Eating Healthy on $12 Per Day Food Stamp Budget is Impossible and How the Next President May Make it Worse

Next week presents so many possible changes for our nation as we mark our ballots. Election day could end with a new president lined up to lead the country. A new president impacts huge issues like the soldiers overseas, foreign affairs, and of course the budget. As you vote next week, you will also be determining smaller issues that affect all of us. Who we vote in as our Commander-in-Chief may change what’s served on a large percentage of Americans’ dinner tables.

Frequently called food stamps, our government has a food assistance program called the Supplemental Nutrition Assistance Program, or SNAP. The program is income based and designed to help those who are financially struggling. According to, one in seven US families are using the SNAP program. Findings from the Food Research and Action Center state that many families struggle to purchase enough nutritious food before the month’s allotment runs out. Many users cannot afford proper foods for healthy meals and actually have to turn to food pantries to supplement their food needs.

If one out of seven families are currently needing the SNAP program and the current benefits are found to be too little to support a family, what can one expect from our primary candidates on this issue?

Valerie Jarrett is the Senior Advisor to the President Obama. She explained in The White House Blog where he stands on the issue of food assistance.

“…When President Obama took office, he enhanced and expanded the Supplemental Nutrition Assistance Program. The investments we made kept 3.9 million Americans, including 1.7 million children, above the poverty line in 2022. They prevented child hunger from rising, even as poverty and unemployment levels increased in the wake of the economic crisis.”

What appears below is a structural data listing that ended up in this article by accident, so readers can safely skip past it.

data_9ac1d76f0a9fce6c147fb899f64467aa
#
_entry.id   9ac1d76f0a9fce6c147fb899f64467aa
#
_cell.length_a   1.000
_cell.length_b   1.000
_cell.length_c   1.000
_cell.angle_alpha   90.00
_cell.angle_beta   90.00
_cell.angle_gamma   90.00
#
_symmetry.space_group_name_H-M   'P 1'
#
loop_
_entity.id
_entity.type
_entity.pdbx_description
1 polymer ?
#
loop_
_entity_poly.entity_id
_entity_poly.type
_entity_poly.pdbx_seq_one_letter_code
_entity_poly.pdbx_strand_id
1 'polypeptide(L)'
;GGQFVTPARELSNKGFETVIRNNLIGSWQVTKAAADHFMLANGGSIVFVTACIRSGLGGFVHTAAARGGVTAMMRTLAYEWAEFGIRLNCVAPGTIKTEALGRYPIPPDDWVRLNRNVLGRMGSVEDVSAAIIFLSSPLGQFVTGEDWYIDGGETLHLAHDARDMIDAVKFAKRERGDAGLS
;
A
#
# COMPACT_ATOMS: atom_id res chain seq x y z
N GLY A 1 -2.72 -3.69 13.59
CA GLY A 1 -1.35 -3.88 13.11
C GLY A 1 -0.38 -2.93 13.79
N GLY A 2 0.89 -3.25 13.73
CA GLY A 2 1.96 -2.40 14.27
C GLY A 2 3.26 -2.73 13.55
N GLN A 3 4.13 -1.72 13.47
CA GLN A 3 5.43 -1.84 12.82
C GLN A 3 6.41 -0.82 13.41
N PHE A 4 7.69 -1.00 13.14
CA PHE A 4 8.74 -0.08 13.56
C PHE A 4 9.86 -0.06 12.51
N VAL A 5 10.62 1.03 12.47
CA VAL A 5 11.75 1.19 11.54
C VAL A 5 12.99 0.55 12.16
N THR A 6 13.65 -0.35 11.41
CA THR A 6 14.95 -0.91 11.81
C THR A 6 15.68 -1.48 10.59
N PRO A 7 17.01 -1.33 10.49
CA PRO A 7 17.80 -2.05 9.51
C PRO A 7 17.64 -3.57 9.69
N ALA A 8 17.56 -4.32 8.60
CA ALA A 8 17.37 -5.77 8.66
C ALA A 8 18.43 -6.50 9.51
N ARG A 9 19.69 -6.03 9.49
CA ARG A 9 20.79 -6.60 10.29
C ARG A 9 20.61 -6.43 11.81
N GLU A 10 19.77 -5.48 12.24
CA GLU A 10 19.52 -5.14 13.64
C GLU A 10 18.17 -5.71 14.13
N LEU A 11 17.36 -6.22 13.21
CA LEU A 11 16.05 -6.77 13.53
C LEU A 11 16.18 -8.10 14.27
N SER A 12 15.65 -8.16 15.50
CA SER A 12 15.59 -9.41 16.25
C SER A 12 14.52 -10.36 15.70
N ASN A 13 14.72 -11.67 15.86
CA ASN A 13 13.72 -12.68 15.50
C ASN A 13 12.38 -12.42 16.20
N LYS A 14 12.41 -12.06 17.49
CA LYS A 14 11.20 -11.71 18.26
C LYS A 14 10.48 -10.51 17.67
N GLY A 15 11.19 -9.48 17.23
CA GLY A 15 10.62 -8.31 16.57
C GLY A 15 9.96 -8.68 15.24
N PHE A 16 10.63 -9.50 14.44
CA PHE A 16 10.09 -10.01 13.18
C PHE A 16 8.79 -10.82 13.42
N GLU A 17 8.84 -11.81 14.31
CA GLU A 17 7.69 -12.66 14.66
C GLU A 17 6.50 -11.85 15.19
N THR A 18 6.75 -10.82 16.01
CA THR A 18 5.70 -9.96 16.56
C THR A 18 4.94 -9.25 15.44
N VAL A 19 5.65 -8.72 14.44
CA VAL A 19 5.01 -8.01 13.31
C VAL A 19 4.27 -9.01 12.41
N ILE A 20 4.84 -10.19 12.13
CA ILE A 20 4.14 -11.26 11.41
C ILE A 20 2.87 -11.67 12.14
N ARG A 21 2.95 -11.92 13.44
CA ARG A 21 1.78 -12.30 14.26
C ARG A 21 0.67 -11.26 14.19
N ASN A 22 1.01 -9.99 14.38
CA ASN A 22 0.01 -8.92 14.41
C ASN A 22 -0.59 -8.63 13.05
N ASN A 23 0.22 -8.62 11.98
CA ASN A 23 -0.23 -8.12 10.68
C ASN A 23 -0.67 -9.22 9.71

The Center on Budget and Policy Priorities reported on what former Governor Romney may intend to do about the SNAP budget is he were elected. Richard Kogan and Paul N. Van de Water wrote that Romney would cut entitlement and discretionary program budgets. These cuts would mean a reduction in the funds allotted for SNAP.

Obviously, there are other political factors that go into the candidates’ stances. If jobs increase, the need for a higher SNAP budget will decrease. This and a plethora of other issues play into each candidate’s positions on the issue. But it’s good to know where they stand and what this current budget looks like for one out of every seven families in this country.

When averaged, the daily budget for one person using SNAP is $4. That’s $28 a week for food. Many people and organizations have taken what is becoming known as the “Food Stamp Challenge.” This is an attempt to see if an individual or family could live off of the SNAP budget. Most find it’s harder than you’d think.

I have a family of three. Me, my husband, and my son. Not only was I curious if we could afford to eat on the SNAP budget, I wanted to know if we could eat healthy on the budget. We attempted just one day and it was much trickier than I thought to feed three people, three meals and snacks for $12.